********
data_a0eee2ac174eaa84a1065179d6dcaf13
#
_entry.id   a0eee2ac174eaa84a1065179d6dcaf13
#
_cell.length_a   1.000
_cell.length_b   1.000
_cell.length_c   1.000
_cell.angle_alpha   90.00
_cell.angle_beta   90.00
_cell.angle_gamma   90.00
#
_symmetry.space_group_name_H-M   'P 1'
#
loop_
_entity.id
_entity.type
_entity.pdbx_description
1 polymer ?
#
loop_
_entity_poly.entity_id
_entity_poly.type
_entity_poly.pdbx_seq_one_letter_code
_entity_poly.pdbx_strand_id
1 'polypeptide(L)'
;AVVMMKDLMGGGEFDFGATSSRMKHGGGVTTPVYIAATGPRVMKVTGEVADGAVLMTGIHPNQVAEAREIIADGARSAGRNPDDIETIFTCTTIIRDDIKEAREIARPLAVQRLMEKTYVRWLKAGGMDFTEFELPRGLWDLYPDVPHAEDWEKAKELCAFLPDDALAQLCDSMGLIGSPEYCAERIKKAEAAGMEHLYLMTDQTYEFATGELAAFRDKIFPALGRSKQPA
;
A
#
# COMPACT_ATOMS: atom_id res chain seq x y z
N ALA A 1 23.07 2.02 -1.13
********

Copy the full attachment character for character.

data_a0eee2ac174eaa84a1065179d6dcaf13
#
_entry.id   a0eee2ac174eaa84a1065179d6dcaf13
#
_cell.length_a   1.000
_cell.length_b   1.000
_cell.length_c   1.000
_cell.angle_alpha   90.00
_cell.angle_beta   90.00
_cell.angle_gamma   90.00
#
_symmetry.space_group_name_H-M   'P 1'
#
loop_
_entity.id
_entity.type
_entity.pdbx_description
1 polymer ?
#
loop_
_entity_poly.entity_id
_entity_poly.type
_entity_poly.pdbx_seq_one_letter_code
_entity_poly.pdbx_strand_id
1 'polypeptide(L)'
;AVVMMKDLMGGGEFDFGATSSRMKHGGGVTTPVYIAATGPRVMKVTGEVADGAVLMTGIHPNQVAEAREIIADGARSAGRNPDDIETIFTCTTIIRDDIKEAREIARPLAVQRLMEKTYVRWLKAGGMDFTEFELPRGLWDLYPDVPHAEDWEKAKELCAFLPDDALAQLCDSMGLIGSPEYCAERIKKAEAAGMEHLYLMTDQTYEFATGELAAFRDKIFPALGRSKQPA
;
A
#
# COMPACT_ATOMS: atom_id res chain seq x y z
N ALA A 1 23.07 2.02 -1.13